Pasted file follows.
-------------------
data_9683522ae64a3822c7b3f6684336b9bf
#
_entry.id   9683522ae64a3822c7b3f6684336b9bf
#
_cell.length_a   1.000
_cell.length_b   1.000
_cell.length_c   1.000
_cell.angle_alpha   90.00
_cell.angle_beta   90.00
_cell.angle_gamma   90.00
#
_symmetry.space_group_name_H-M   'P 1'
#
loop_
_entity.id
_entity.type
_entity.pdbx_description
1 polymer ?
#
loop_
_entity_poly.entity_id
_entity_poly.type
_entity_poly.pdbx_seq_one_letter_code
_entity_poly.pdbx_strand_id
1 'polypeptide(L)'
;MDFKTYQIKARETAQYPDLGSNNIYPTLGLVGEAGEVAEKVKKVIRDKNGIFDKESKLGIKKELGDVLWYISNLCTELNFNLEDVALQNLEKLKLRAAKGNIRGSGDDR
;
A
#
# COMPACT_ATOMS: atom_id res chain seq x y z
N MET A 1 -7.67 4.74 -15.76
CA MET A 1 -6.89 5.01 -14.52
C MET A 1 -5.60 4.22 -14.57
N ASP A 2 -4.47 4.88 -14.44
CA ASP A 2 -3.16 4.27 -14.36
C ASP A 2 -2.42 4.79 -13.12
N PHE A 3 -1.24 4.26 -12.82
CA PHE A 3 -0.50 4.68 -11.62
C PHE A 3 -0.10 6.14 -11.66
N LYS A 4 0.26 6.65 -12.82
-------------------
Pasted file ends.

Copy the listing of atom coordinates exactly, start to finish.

data_9683522ae64a3822c7b3f6684336b9bf
#
_entry.id   9683522ae64a3822c7b3f6684336b9bf
#
_cell.length_a   1.000
_cell.length_b   1.000
_cell.length_c   1.000
_cell.angle_alpha   90.00
_cell.angle_beta   90.00
_cell.angle_gamma   90.00
#
_symmetry.space_group_name_H-M   'P 1'
#
loop_
_entity.id
_entity.type
_entity.pdbx_description
1 polymer ?
#
loop_
_entity_poly.entity_id
_entity_poly.type
_entity_poly.pdbx_seq_one_letter_code
_entity_poly.pdbx_strand_id
1 'polypeptide(L)'
;MDFKTYQIKARETAQYPDLGSNNIYPTLGLVGEAGEVAEKVKKVIRDKNGIFDKESKLGIKKELGDVLWYISNLCTELNFNLEDVALQNLEKLKLRAAKGNIRGSGDDR
;
A
#
# COMPACT_ATOMS: atom_id res chain seq x y z
N MET A 1 -7.67 4.74 -15.76
CA MET A 1 -6.89 5.01 -14.52
C MET A 1 -5.60 4.22 -14.57
N ASP A 2 -4.47 4.88 -14.44
CA ASP A 2 -3.16 4.27 -14.36
C ASP A 2 -2.42 4.79 -13.12
N PHE A 3 -1.24 4.26 -12.82
CA PHE A 3 -0.50 4.68 -11.62
C PHE A 3 -0.10 6.14 -11.66
N LYS A 4 0.26 6.65 -12.82